1968 House of Delegates and Board of Directors, ACS / UCSF-Legacy

David J. Carlson, M.D.

Milwaukee, Wisconsin. Director of Laboratory, St. Mary's Hospital. ACS Delegate Member (1972- ); Delegate Director 1970-72). ACS Milwaukee Division: Bd. of Dir. (1957-): Exec. Comm. (1965- ): Chm.. Pub. Educ. Comm. (1967-): Crusade Chm. (1969): Vice President (1970-). Fellow: Coll. Amer. Path.; Amer. Soc. Clin. Path. Member: AMA; Alpha Kappa Kappa; Soc. of Sigma Xi; Am. Assoc. for Adv. of Sci.; Am. Soc. Cyt.: Int'l. Academy of Pathologists. (1975 House of Delegates and Board of Directors. American Cancer Society Inc., p. 14.)

ACS 1975 House of Delegates and Board of Directors / UCSF-Legacy

James E. Conley, M.D.

JAMES E. CONLEY, M.D.* Milwaukee, Wis.; Director-at-Large (1962-); Associate Professor Surgery, Marquette University School of Medicine, ACS Director, Region IV (1956-62). ACS Milwaukee Division: Medical Chairman; Vice President. Member: Wis. Surg. Soc.; Cent. Surg. Assn.; Am. Soc. for Vascular Surg.; Internat. Cardiovascular Soc,; Past Pres., Milwaukee Acad. of Med. Diplomate, American Board of Surgery. Fellow, American College of Surgeons. Board Member, Milwaukee Curative Workshop. (1966 House of Delegates and Board of Directors. American Cancer Society Inc., p. 13.)

ACS Board of Directors, 1966 / UCSF-Legacy

Ralph C. Frank, M.D.

RALPH C. FRANK, M.D.* Eau Claire, Wis.; Delegate-Director (1965-). Radiologist. ACS Wisconsin Division: Board Chairman (1961-63); Past President (1959-61); Past President, Wisconsin Radiological Society. Member: Radiological Society of North America; American Roentgen Society. Fellow, American College of Radiology; Diplomate, American Board oŁ Radiology. (1966 House of Delegates and Board of Directors. American Cancer Society Inc., p. 18.)

ACS Board of Directors, 1966 / UCSF-Legacy

Elizabeth C. Miller, Ph.D.

"ELIZABETH C. MILLER, Ph.D. Madison, Wisconsin. WARF Prof. of Oncology & Assoc. Dir., McArdle Laboratory for Cancer Research, University of Wisconsin. ACS Director-at-Large (1980- ). ACS Dane Co. Unit (Wisconsin Division): Mem., Board of Directors (1977- ). Member: Am. Assn. for Cancer Research; Nat'l Acad. of Sciences; Am. Soc. of Biological Chemists; Am. Soc. for Pharmacology & Exper. Therapeutics. Co-Recipient: ACS Annual National Award (1977; Bristol Myers Award (1978); General Motors Cancer Research Foundation Award (1980)." (Elizabeth C. Miller. 1982 House of Delegates and Board of Directors, American Cancer Society Inc., p. 31.)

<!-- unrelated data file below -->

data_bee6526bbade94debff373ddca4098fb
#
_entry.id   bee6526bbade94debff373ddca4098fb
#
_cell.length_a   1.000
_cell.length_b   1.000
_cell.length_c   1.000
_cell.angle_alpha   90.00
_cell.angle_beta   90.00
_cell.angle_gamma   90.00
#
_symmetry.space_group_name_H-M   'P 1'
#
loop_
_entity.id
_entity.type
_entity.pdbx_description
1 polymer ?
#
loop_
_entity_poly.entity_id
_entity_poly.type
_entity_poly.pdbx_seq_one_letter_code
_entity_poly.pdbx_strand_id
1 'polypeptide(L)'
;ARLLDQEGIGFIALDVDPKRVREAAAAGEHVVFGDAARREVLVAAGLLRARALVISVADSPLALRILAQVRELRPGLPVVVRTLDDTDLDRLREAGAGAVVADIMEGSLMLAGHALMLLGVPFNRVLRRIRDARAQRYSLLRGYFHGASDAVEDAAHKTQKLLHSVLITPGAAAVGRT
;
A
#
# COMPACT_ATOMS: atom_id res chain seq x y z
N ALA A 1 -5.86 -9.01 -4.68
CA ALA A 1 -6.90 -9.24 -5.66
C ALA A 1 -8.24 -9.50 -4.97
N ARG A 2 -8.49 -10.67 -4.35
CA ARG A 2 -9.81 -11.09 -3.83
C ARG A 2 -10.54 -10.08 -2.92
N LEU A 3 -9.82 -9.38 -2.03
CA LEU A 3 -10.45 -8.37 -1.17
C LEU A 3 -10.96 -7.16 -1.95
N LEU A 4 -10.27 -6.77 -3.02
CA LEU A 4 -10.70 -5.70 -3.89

1982 House of Delegates and Board of Directors, ACS / UCSF-Legacy

Mrs. Donald Morrisey

"MRS. DONALD MORRISSEY Appleton, Wis. Tour Director ACS Wisconsin Division: Dir. (1960- ); Chm. Exec. Comm. (1954- ); Outagamie Co. Unit: Mem., Bd. and Exec. Comm. Recipient, Annual National-Divisional Award (1959). Midwest Area Advisory Council, Am. National Red Cross (1966- ). (Mrs. Donald Morrisey. 1968 House of Delegates and Board of Directors, American Cancer Society Inc., p. 21.)

1968 House of Delegates and Board of Directors, ACS / UCSF-Legacy

Ernest F. Rice Jr.

"ERNEST F. RICE, JR. Milwaukee, Wisconsin. Chm., Exec. Comm,, Blunt Ellis & Loewi, Inc. (Investment Bankers). ACS Delegate Member (1979- ). ACS Milwaukee Div.: Vice Pres. (1977- ); Mem.: Bd. of Dir. (1972- ), Exec. Comm. (1974- ); Crusade Development Comm. (1972- ). Chm. (1974-78); Treasurer & Chm., Finance Committee (1977]. Trustee, Treasurer & Mem., Exec. Comm., Mt. Sinai Medical Center; Trustee. St. Francis Children's Center. Governor, Nat'l. Assn. Securities Dealers. Mem.: Chicago Symphony Assn. of Milwaukee." (Ernest F. Rice Jr. 1982 House of Delegates and Board of Directors, American Cancer Society Inc., p. 36.)

1980 House of Delegates and Board of Directors, ACS / UCSF-Legacy

H.I. Romnes

"H. I. ROMNES Chatham, N.J.; Dir.-at-Large (1964- ). Chairman, Am. Tel. & Tel. Co. Board Member: Cities Service Co.; Chem. Bk.; N.Y. Trust Co.; U.S. Steel Co. Member: Mass. Inst. of Tech. Corp.; Inst. of Elec. and Electronics Eng.; N.Y. Chamber of Comm.; Advisory Bd., Salvation Army. Trustee: Seamen's Bank for Savings; Presbyterian Hosp.; Natl. Ind. Conf. Bd.; Natl. Safety Council; Wis. Alumni Research Found." (H.I. Romnes. 1968 House of Delegates and Board of Directors, American Cancer Society Inc., p. 31.)

1968 House of Delegates and Board of Directors, ACS / UCSF-Legacy

He was associated with the Bell Telephone system since 1928. He became a director of the New York Life Insurance Co. in 1962. Fellow directors included Paul G. Hoffman, Devereux C. Josephs of the Morgan Guaranty Trust, and Frank Stanton of CBS. (New York Life Adds Member to Its Board. New York Times, Sep. 22, 1962; Display Ad 144. New York Times, Apr. 1, 1963.) He was a director of the Chemical Bank New York Trust Company of New York, along with Maurice T. Moore of Time Inc.; J. Irwin Miller of Cummins Engine Co.; with James Bruce, a director of Loew's, on the advisory board (Display Ad 38. New York Times, Sep. 9, 1959; Display Ad 62. New York Times, Jul. 6, 1960; Display Ad 155. New York Times, Jan. 6, 1964; Display Ad 253. New York Times, Jan. 14, 1966) and G. Keith Funston, who was a member of the National Panel on the Conquest of Cancer the next year. (Display Ad 321. New York Times, Jan. 27, 1970; Display Ad 43. New York Times, Jul. 23, 1971.) Romnes's other directorships included the Pacific Telephone and Telegraph Company, the Pacific Northwest Bell Telephone company, and Goodyear Tire and Rubber Company. (New Board Member Elected by Goodyear. New York Times, Sep. 10, 1964.) He became a director of the Mutual Life Insurance Co. of New York in 1967 (Mutual Life Appoints Romnes to Its Board. New York Times, Oct. 3, 1967.); and Colgate-Palmolive in 1968. (Colgate-Palmolive Co. Elects Board Member. New York Times, Sep. 13, 1968.) He was a director of the United Fund that was formed from the merger of the Greater New York Fund with the American Red Cross. (Major Fund Drives Will Combine Here. By Peter Kihss. New York Times, Nov. 27, 1968.)